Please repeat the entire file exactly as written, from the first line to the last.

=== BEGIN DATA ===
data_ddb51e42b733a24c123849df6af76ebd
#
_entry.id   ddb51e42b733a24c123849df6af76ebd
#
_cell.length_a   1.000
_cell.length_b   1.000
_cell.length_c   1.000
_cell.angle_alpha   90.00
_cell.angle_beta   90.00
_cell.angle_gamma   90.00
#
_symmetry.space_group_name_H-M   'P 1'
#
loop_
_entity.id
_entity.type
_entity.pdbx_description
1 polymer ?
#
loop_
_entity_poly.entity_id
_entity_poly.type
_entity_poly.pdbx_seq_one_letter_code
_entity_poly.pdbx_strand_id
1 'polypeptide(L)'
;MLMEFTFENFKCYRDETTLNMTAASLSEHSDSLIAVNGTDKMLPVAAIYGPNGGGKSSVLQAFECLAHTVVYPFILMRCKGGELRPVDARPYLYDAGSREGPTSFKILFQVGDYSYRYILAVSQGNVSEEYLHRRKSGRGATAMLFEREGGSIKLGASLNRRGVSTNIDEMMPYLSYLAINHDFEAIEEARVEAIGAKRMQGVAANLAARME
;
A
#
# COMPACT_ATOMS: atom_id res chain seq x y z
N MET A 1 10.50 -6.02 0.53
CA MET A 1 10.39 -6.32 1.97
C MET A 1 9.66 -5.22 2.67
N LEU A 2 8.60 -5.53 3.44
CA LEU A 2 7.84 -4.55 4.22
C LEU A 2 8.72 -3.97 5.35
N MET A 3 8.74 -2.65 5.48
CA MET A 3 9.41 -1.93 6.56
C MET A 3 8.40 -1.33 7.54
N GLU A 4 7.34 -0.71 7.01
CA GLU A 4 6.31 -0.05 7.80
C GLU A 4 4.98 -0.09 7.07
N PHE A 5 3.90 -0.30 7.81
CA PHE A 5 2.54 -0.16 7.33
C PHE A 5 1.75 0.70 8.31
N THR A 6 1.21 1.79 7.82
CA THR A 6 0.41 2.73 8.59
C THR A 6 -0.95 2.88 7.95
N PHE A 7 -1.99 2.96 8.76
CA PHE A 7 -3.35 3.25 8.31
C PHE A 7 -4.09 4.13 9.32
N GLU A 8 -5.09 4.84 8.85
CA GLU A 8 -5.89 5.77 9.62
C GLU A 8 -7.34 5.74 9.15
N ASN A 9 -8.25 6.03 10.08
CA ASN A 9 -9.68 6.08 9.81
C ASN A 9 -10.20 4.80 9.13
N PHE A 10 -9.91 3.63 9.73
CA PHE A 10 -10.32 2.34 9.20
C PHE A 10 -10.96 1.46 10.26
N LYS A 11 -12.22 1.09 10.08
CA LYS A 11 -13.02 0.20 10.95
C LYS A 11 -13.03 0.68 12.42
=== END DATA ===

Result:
data_ddb51e42b733a24c123849df6af76ebd
#
_entry.id   ddb51e42b733a24c123849df6af76ebd
#
_cell.length_a   1.000
_cell.length_b   1.000
_cell.length_c   1.000
_cell.angle_alpha   90.00
_cell.angle_beta   90.00
_cell.angle_gamma   90.00
#
_symmetry.space_group_name_H-M   'P 1'
#
loop_
_entity.id
_entity.type
_entity.pdbx_description
1 polymer ?
#
loop_
_entity_poly.entity_id
_entity_poly.type
_entity_poly.pdbx_seq_one_letter_code
_entity_poly.pdbx_strand_id
1 'polypeptide(L)'
;MLMEFTFENFKCYRDETTLNMTAASLSEHSDSLIAVNGTDKMLPVAAIYGPNGGGKSSVLQAFECLAHTVVYPFILMRCKGGELRPVDARPYLYDAGSREGPTSFKILFQVGDYSYRYILAVSQGNVSEEYLHRRKSGRGATAMLFEREGGSIKLGASLNRRGVSTNIDEMMPYLSYLAINHDFEAIEEARVEAIGAKRMQGVAANLAARME
;
A
#
# COMPACT_ATOMS: atom_id res chain seq x y z
N MET A 1 10.50 -6.02 0.53
CA MET A 1 10.39 -6.32 1.97
C MET A 1 9.66 -5.22 2.67
N LEU A 2 8.60 -5.53 3.44
CA LEU A 2 7.84 -4.55 4.22
C LEU A 2 8.72 -3.97 5.35
N MET A 3 8.74 -2.65 5.48
CA MET A 3 9.41 -1.93 6.56
C MET A 3 8.40 -1.33 7.54
N GLU A 4 7.34 -0.71 7.01
CA GLU A 4 6.31 -0.05 7.80
C GLU A 4 4.98 -0.09 7.07
N PHE A 5 3.90 -0.30 7.81
CA PHE A 5 2.54 -0.16 7.33
C PHE A 5 1.75 0.70 8.31
N THR A 6 1.21 1.79 7.82
CA THR A 6 0.41 2.73 8.59
C THR A 6 -0.95 2.88 7.95
N PHE A 7 -1.99 2.96 8.76
CA PHE A 7 -3.35 3.25 8.31
C PHE A 7 -4.09 4.13 9.32
N GLU A 8 -5.09 4.84 8.85
CA GLU A 8 -5.89 5.77 9.62
C GLU A 8 -7.34 5.74 9.15
N ASN A 9 -8.25 6.03 10.08
CA ASN A 9 -9.68 6.08 9.81
C ASN A 9 -10.20 4.80 9.13
N PHE A 10 -9.91 3.63 9.73
CA PHE A 10 -10.32 2.34 9.20
C PHE A 10 -10.96 1.46 10.26
N LYS A 11 -12.22 1.09 10.08
CA LYS A 11 -13.02 0.20 10.95
C LYS A 11 -13.03 0.68 12.42